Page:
I got an A for a paper on Dutch monetary policy in my first course ever in economics—which may be why I remember the A. The course was an introduction to the simple elegance of international monetary theory at a time when the dollar was anchored to gold and exchange rates were mostly fixed. I read the Nobel prize-winning economist TW Schultz’s book on agriculture in poor countries, in which he argued that poor farmers make sensible and efficient decisions given expected returns (prices) to their crops and their limited resources,[9] my first brush with the simple economics insight that incentives explain people’s behavior, poor as well as not poor. I wrote a paper on Tom Mboya, a Kenyan labor leader who fought for independence (and knew Barack Obama’s father).[10] I took a course in demography, taught by a World Bank adjunct professor, and got interested in population issues (more on that in a future episode). I worked one summer as a part-time research assistant for a distinguished team of development experts, housed at the World Bank, that prepared the 1969 Pearson Commission Report on International Development.[11]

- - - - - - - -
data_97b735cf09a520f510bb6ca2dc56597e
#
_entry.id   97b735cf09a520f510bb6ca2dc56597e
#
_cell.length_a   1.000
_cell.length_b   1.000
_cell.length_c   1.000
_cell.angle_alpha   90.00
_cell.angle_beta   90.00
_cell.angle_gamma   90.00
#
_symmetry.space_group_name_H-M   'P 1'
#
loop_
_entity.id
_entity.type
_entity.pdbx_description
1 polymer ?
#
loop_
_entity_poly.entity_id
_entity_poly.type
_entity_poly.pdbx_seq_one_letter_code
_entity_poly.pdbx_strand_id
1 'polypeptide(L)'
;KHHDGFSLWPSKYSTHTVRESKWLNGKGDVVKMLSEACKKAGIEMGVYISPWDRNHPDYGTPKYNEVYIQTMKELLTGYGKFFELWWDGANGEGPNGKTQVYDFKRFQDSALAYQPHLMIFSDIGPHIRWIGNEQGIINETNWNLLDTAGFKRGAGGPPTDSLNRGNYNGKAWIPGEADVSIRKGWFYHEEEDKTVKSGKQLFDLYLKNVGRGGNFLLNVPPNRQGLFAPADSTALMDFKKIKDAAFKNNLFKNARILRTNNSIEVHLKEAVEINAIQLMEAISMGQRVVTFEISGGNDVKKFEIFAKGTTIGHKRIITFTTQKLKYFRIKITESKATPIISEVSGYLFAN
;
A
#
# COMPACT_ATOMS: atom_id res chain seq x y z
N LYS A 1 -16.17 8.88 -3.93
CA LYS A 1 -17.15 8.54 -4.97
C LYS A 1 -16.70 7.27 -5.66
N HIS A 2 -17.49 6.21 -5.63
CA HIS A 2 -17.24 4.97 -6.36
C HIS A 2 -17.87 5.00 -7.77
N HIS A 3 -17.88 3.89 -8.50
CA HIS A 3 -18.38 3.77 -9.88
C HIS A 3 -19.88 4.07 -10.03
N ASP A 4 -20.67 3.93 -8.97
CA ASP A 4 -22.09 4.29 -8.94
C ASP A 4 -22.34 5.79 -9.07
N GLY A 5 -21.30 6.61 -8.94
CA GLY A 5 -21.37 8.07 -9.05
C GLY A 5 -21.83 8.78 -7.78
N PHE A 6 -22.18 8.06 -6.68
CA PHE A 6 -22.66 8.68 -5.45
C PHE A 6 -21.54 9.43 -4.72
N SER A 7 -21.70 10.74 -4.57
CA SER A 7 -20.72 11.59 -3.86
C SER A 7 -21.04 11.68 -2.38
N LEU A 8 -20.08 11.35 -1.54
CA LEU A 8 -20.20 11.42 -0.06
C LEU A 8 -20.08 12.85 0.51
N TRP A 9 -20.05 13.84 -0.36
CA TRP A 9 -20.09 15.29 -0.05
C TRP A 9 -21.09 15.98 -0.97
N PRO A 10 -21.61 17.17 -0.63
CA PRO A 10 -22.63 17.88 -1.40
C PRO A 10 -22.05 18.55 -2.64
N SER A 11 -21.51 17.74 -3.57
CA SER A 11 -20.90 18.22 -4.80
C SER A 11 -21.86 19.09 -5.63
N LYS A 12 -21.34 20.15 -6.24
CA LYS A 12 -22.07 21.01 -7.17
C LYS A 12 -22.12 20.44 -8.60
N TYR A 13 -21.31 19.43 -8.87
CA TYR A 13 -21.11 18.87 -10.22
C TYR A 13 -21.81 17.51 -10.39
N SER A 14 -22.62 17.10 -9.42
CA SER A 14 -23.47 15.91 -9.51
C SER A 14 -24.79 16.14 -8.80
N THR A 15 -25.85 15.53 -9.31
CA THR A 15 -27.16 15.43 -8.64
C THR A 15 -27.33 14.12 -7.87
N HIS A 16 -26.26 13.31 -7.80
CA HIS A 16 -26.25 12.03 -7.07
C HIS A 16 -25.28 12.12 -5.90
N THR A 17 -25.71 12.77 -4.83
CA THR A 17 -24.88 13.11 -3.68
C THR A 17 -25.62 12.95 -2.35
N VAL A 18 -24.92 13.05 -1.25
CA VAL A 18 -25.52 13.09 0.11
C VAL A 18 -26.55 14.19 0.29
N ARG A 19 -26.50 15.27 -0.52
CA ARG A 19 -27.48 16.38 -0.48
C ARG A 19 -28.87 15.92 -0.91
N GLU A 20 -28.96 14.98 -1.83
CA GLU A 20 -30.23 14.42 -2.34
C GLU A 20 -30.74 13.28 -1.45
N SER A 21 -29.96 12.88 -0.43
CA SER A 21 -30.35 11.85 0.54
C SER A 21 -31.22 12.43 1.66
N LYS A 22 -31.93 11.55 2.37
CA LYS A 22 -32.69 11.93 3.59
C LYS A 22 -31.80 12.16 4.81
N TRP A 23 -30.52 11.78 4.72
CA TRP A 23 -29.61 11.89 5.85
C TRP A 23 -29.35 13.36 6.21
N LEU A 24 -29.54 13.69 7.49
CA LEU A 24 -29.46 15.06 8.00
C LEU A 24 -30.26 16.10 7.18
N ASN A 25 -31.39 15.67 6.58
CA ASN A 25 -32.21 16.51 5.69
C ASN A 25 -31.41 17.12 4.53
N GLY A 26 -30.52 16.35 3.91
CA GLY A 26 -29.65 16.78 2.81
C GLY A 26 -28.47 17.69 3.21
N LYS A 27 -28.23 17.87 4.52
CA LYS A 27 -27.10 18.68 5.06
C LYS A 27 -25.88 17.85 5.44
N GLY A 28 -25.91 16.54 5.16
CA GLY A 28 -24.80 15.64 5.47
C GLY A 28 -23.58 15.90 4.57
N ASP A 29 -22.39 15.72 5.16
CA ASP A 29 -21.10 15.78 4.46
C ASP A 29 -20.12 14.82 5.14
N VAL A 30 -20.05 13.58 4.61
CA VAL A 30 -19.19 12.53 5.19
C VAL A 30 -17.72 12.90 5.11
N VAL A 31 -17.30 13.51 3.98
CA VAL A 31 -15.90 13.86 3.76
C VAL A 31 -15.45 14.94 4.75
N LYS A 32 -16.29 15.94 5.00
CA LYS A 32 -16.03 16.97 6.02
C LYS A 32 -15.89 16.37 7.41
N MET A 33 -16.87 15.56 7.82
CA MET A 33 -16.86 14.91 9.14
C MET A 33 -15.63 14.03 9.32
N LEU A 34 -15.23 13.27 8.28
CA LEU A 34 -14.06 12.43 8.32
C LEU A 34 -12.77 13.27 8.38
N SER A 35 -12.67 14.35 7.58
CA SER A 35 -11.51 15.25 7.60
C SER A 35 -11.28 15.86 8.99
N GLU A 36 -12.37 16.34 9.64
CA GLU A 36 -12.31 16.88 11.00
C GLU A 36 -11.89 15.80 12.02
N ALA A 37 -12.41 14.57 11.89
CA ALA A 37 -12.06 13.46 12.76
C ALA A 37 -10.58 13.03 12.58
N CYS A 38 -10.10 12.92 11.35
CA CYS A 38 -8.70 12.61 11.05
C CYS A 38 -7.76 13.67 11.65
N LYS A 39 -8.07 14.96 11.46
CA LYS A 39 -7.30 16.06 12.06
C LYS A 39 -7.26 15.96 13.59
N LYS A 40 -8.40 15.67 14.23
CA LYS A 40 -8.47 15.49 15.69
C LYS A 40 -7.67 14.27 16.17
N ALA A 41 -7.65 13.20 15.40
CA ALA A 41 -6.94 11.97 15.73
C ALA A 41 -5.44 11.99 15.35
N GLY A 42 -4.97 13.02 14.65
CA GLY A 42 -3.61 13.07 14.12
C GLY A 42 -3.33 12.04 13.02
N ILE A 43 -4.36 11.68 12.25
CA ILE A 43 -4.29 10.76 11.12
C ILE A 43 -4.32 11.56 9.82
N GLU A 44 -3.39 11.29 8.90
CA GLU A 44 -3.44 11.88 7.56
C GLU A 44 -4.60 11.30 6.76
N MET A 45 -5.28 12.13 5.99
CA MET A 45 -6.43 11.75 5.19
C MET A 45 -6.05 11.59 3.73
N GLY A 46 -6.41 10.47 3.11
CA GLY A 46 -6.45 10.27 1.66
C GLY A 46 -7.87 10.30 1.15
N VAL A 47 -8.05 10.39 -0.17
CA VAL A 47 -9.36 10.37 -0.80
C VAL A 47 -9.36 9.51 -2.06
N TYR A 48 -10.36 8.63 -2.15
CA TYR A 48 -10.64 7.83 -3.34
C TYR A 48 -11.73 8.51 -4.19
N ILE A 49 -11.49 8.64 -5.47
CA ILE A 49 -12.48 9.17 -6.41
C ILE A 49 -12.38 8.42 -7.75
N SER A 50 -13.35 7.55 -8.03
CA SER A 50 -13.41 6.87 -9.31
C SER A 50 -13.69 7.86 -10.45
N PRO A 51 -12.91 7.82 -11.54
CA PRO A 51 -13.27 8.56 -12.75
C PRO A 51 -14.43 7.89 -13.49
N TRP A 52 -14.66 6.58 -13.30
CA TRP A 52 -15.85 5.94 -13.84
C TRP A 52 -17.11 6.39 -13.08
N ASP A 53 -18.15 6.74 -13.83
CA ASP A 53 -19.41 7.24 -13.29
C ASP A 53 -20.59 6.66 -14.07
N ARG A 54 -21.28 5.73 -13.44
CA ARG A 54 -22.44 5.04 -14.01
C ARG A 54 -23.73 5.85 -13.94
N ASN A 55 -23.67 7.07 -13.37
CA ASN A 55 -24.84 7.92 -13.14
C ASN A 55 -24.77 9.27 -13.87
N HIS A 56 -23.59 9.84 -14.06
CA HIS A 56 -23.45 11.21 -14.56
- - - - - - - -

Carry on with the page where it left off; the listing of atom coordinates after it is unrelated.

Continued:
And so, almost by accident, the seeds of a later “career” in development economics were sown—though at that point I wasn’t thinking “career” at all. It was, I suppose, curiosity (Africa, a first course in economics, another in demography) and a bit of luck that the one thing at the top of mind when the marriage barrier for women in the Foreign Service came up at that interview, was that I wanted at some point to get married. Meanwhile, “being” a development economist became a career, and much more, enriching my life in many additional ways. For how that happened see future episodes.

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[1], and see links to psychology studies cited there.

[2] has a list of women who got no offers on finishing law school at top of their class, including Sandra Day O’Connor and Ruth Bader Ginsburg, the first and second women appointed to the US Supreme Court,. The pioneers paid a price.